Get to Your Therapist If You Have Tennis Elbow

Young woman having pain in her elbow

Young woman having pain in her elbow

Treat Tennis Elbow in McHenry, IL

Tennis elbow, or lateral epicondylitis, is a dysfunction of the tendons that insert into the lateral epicondyle (the bony bump on the outside of the elbow). Not only does it occur in tennis players, but it occurs more often in people that apply repetitive stresses to the forearm. Repetitive use of garden tools, heavy lifting, and high velocity sports can place excessive stress on the forearm tendons where they attach to the elbow.

The extensor tendons at the outside of the elbow are damaged with lateral epicondylitis. This can result in pain at the outside of the elbow that radiates down along the forearm toward the hand. It is usually painful to touch at the outside of the elbow as well.

Recent examination of the damaged tendon tissues has indicated that lateral epicondylitis may not be an inflammatory problem but a disorder of the microstructure of the tendon, called a tendinosis. A tendinosis can take longer to heal since the tendon has to be regenerated and strengthened to the point that it can handle the strain of everyday activity.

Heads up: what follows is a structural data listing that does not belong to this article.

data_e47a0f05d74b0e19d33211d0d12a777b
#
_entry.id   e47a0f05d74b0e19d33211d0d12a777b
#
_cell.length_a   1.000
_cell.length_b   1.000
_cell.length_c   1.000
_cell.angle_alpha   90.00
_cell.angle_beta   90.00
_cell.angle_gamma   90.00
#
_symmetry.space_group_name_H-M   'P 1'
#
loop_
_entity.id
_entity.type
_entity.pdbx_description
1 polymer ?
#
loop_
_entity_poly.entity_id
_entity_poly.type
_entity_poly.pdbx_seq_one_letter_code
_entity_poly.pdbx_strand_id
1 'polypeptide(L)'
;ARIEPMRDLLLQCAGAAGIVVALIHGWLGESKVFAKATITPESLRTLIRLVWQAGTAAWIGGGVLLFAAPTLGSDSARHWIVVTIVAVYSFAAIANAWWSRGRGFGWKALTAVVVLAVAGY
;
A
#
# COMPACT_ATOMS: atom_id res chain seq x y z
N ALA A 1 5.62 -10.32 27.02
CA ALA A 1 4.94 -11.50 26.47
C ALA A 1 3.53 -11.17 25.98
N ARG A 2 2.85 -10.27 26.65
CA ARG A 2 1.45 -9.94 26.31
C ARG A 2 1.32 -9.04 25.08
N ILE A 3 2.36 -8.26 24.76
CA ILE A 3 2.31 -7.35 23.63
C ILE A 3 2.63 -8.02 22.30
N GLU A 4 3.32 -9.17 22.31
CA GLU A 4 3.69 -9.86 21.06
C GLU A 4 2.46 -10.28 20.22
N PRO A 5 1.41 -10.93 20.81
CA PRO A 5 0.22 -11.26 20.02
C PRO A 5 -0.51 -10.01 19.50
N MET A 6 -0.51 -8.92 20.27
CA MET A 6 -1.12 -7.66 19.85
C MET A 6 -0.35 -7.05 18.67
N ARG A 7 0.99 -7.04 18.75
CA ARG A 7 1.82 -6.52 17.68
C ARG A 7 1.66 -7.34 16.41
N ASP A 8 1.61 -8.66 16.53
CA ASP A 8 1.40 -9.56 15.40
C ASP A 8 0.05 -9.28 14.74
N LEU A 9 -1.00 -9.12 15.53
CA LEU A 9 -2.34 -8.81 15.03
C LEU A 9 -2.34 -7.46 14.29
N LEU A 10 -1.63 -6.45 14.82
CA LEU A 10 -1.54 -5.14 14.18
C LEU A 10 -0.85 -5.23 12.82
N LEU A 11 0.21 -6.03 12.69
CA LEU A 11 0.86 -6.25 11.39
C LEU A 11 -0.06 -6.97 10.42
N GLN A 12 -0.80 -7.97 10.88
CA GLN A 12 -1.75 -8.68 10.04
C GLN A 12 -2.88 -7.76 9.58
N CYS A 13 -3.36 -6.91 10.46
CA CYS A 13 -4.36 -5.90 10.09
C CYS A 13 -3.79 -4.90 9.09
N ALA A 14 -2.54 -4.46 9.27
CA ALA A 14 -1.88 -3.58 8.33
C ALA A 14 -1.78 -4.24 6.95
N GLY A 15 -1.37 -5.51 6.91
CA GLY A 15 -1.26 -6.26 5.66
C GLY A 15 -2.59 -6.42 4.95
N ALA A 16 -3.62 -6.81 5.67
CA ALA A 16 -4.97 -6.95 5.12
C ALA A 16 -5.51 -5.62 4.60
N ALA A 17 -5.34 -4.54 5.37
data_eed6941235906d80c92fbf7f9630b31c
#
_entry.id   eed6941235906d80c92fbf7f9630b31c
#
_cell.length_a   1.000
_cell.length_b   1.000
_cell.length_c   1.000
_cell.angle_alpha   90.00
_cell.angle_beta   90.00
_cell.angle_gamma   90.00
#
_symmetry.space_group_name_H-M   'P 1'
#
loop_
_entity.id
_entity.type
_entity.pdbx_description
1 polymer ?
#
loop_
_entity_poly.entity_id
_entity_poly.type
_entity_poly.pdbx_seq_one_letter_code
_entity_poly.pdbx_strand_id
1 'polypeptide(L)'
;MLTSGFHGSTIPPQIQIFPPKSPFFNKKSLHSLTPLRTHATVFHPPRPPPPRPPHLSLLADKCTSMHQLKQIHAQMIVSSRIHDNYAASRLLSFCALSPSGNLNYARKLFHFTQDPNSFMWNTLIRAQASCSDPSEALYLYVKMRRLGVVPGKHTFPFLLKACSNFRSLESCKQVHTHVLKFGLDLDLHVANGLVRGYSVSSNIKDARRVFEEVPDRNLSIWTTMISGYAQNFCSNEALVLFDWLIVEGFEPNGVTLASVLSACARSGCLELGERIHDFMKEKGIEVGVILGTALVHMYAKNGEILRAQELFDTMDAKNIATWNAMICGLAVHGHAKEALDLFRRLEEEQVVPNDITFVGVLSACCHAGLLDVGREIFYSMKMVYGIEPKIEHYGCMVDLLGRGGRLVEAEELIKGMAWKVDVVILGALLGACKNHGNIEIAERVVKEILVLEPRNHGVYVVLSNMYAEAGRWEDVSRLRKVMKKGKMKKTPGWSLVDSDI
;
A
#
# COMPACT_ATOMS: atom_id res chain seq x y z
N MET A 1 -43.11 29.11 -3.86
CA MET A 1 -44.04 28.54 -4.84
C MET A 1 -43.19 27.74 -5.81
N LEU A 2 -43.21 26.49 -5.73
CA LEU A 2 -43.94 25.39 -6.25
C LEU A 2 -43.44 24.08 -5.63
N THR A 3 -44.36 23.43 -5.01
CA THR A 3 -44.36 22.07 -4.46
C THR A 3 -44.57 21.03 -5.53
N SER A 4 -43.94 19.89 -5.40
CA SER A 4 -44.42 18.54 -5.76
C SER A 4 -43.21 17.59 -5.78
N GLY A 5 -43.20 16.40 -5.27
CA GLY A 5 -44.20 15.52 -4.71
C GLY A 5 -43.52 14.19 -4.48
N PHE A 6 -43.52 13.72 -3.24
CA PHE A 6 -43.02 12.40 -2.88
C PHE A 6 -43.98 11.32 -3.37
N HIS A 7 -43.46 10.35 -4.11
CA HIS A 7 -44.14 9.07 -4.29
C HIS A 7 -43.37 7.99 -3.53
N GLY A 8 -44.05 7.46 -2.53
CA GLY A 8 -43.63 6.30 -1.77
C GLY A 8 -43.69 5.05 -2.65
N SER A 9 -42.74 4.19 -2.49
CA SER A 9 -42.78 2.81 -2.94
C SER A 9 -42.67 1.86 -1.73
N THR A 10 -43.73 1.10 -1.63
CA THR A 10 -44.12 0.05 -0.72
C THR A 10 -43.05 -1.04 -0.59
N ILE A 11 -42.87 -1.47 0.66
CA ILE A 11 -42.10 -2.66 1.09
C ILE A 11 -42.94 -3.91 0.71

There are many treatment options. Recent research has shown that iontophoresis can help with an acute case of lateral epicondylitis. Iontophoresis uses electricity to push antiinflammatory medication through the skin to the underlying tissues. Shockwave therapy can also help break down the dysfunctional tendon tissue and cause the body to regenerate healthy tendon tissue.

Another study concluded that many of the treatments that physical and occupational therapists use are helpful. Your therapist will help you modify activities to avoid repetitive stress, may recommend a splint, and will help you stretch and strengthen the muscles of the arm, forearm, and hand.

In severe cases, surgery may be necessary to remove the dysfunctional tissue.

So if you have injured your elbow, make sure you see your therapist or physician. Early intervention may keep the problem from becoming chronic.